When Jesus told Simon and Andrew He would make them fishers of men, I wonder what was going through their minds. I may not know what they were thinking, but I do know what they did. They dropped their nets and followed Him.
Later on, after John was arrested, Jesus went into Galilee, where he preached God’s Good News. “The time promised by God has come at last!” he announced. “The Kingdom of God is near! Repent of your sins and believe the Good News!”
One day as Jesus was walking along the shore of the Sea of Galilee, he saw Simon and his brother Andrew throwing a net into the water, for they fished for a living. Jesus called out to them, “Come, follow me, and I will show you how to fish for people!” And they left their nets at once and followed him.
A little farther up the shore Jesus saw Zebedee’s sons, James and John, in a boat repairing their nets. He called them at once, and they also followed him, leaving their father, Zebedee, in the boat with the hired men. Mark 1:14-20 (NLT)
Simon, Andrew, James, and John were going about their normal work routines when Jesus asked them to trust Him. The fishermen followed without flinching. When I read these verses, I envy their faith. Unlike them, I want to know the plan and see the map before I drop my net and leave my boat.
Years ago, I came into work to find a banged up old fishing boat sitting inside the building. I taught middle school, so I was accustomed to seeing strange things in the hallway; but this was a first. The boat was a prop for my principal’s newest motto, “Get in the boat!” As his campaign unfolded, we did our best to hide insubordinate grins and pretend to be as serious as he was about his newest epiphany. I’m afraid we weren’t successful and neither were the students. The boat disappeared along with the principal’s buoyant mood.
I thought about that silly boat when I visited the middle school yesterday. I also thought about Christ asking those dedicated men to get out of their boats and follow Him. Change isn’t easy for middle schoolers, and it’s even more difficult for professional fishermen. My principal had good intentions when he put a boat in the hallway. He knew change was necessary for growth, and it took a lot of effort to get that boat through the front door. The middle schoolers didn’t get with his program because they knew it was designed to control them. If you know anything about middle school students, you know they don’t like being controlled.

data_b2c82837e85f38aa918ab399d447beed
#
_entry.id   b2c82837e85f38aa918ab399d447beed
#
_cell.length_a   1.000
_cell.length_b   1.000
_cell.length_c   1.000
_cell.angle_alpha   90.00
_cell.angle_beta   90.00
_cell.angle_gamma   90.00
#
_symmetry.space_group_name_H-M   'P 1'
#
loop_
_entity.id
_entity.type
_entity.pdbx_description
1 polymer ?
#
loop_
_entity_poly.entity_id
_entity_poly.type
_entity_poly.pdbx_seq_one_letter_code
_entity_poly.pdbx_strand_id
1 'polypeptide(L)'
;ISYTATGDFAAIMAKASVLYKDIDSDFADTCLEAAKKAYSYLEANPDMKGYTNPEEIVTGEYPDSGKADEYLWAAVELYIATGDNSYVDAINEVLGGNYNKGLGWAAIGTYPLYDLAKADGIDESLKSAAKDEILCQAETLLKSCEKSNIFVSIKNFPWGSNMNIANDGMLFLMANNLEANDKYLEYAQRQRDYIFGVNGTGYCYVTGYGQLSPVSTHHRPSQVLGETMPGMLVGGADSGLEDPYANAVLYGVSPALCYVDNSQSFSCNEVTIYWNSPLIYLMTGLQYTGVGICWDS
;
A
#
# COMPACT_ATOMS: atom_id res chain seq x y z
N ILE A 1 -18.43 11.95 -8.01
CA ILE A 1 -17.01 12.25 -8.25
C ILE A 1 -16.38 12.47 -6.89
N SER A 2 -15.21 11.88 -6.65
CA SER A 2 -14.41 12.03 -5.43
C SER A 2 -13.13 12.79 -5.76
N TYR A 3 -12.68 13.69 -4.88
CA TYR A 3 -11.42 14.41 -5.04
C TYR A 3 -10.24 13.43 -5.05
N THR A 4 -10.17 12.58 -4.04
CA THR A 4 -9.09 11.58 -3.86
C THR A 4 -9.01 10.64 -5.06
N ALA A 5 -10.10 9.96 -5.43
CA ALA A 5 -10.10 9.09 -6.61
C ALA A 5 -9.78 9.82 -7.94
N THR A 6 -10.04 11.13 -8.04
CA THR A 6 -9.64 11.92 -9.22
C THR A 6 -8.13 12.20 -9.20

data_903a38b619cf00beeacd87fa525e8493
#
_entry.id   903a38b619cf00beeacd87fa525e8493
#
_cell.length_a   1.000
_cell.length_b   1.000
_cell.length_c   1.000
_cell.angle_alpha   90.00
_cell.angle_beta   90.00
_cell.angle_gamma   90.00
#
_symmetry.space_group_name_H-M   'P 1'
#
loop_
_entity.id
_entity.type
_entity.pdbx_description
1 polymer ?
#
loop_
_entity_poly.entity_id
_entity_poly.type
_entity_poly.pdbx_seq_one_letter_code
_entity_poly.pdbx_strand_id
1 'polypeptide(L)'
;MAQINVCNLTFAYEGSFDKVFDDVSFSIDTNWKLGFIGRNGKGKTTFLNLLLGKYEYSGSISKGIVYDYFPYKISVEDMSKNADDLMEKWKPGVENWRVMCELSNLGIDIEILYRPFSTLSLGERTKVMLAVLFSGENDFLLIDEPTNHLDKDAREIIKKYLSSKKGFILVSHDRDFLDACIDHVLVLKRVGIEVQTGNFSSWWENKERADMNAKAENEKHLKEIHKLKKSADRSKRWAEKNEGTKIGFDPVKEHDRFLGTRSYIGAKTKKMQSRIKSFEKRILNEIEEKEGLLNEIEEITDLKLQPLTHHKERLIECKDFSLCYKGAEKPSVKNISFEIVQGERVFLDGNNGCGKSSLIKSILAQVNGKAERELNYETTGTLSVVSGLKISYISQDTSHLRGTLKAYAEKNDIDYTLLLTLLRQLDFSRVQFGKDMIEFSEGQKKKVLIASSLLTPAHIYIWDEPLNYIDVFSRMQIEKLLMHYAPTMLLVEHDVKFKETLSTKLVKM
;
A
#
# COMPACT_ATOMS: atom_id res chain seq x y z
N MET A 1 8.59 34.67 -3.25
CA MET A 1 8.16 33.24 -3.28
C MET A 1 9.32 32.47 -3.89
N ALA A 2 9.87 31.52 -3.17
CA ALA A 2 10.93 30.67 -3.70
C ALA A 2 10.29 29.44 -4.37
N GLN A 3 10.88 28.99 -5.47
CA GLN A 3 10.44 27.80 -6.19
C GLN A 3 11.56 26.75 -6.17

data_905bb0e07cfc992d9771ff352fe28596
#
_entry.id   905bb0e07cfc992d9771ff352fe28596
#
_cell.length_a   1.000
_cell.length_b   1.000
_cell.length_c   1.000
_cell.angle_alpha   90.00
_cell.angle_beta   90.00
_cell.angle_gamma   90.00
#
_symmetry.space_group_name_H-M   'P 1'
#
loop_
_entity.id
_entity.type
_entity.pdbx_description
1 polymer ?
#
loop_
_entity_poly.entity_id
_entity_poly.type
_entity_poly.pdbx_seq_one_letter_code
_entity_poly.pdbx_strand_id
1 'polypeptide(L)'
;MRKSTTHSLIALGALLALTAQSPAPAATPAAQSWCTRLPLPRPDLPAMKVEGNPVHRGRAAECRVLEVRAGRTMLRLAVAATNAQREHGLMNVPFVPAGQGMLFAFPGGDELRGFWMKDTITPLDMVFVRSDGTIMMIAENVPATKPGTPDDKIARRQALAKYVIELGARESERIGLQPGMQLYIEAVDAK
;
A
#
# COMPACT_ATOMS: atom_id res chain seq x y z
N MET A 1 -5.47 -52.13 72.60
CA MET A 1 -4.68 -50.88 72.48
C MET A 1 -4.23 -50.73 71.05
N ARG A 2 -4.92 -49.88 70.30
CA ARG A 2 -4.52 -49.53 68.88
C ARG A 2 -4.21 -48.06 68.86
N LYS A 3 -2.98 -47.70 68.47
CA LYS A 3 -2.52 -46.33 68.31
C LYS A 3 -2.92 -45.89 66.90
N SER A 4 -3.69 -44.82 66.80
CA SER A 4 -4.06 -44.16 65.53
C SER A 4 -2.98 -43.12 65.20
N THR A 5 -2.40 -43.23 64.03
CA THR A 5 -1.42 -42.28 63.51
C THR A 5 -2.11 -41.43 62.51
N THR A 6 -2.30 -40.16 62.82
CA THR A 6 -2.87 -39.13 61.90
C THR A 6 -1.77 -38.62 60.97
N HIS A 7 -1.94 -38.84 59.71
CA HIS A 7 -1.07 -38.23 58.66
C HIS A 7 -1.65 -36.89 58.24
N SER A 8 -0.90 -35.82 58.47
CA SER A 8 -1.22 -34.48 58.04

Christ’s invitation involved a complete change of life for the men who stepped away from their boats and followed Him. He knew the work they would be doing could not be part time. They knew, when they followed Him, life as they knew it would be gone. The same is true for me when I choose to follow Jesus. Life, as I know it, has to go before I can live the life He desires.
Jesus didn’t ask His disciples to get with the program or get in the boat. He asked them to come away from the world they knew and trust Him to show them a new way of living. I wonder how those fishermen would have reacted if Jesus had brought an old fishing boat inside the building and asked them to get into it. I believe they would have gotten right in because they knew He knew what He was doing. They were willing to follow Him no matter where He led because what, where, when, and how didn’t matter anymore. They were only concerned with Who.